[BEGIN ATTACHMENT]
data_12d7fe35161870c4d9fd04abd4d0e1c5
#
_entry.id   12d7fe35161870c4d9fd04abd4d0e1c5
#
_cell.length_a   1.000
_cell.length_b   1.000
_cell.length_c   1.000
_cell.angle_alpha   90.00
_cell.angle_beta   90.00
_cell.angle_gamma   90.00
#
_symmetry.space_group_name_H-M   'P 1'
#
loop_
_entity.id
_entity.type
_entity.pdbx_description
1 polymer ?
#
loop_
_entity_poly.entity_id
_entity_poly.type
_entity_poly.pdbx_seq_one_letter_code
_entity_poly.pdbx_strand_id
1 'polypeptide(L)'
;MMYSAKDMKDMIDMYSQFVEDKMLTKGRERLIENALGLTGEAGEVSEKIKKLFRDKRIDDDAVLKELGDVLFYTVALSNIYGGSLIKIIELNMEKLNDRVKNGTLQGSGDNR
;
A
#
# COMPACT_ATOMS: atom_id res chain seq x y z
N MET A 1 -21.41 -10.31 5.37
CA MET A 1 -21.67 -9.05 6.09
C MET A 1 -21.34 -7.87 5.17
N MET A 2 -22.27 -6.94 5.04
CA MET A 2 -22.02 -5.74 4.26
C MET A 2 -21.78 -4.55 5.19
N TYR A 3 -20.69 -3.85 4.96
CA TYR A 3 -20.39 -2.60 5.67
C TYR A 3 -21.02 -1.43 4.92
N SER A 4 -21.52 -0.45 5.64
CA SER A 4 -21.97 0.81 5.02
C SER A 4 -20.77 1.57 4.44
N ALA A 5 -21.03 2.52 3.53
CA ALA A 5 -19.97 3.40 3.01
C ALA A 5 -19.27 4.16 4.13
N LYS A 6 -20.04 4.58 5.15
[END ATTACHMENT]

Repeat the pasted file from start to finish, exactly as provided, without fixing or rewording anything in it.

data_12d7fe35161870c4d9fd04abd4d0e1c5
#
_entry.id   12d7fe35161870c4d9fd04abd4d0e1c5
#
_cell.length_a   1.000
_cell.length_b   1.000
_cell.length_c   1.000
_cell.angle_alpha   90.00
_cell.angle_beta   90.00
_cell.angle_gamma   90.00
#
_symmetry.space_group_name_H-M   'P 1'
#
loop_
_entity.id
_entity.type
_entity.pdbx_description
1 polymer ?
#
loop_
_entity_poly.entity_id
_entity_poly.type
_entity_poly.pdbx_seq_one_letter_code
_entity_poly.pdbx_strand_id
1 'polypeptide(L)'
;MMYSAKDMKDMIDMYSQFVEDKMLTKGRERLIENALGLTGEAGEVSEKIKKLFRDKRIDDDAVLKELGDVLFYTVALSNIYGGSLIKIIELNMEKLNDRVKNGTLQGSGDNR
;
A
#
# COMPACT_ATOMS: atom_id res chain seq x y z
N MET A 1 -21.41 -10.31 5.37
CA MET A 1 -21.67 -9.05 6.09
C MET A 1 -21.34 -7.87 5.17
N MET A 2 -22.27 -6.94 5.04
CA MET A 2 -22.02 -5.74 4.26
C MET A 2 -21.78 -4.55 5.19
N TYR A 3 -20.69 -3.85 4.96
CA TYR A 3 -20.39 -2.60 5.67
C TYR A 3 -21.02 -1.43 4.92
N SER A 4 -21.52 -0.45 5.64
CA SER A 4 -21.97 0.81 5.02
C SER A 4 -20.77 1.57 4.44
N ALA A 5 -21.03 2.52 3.53
CA ALA A 5 -19.97 3.40 3.01
C ALA A 5 -19.27 4.16 4.13
N LYS A 6 -20.04 4.58 5.15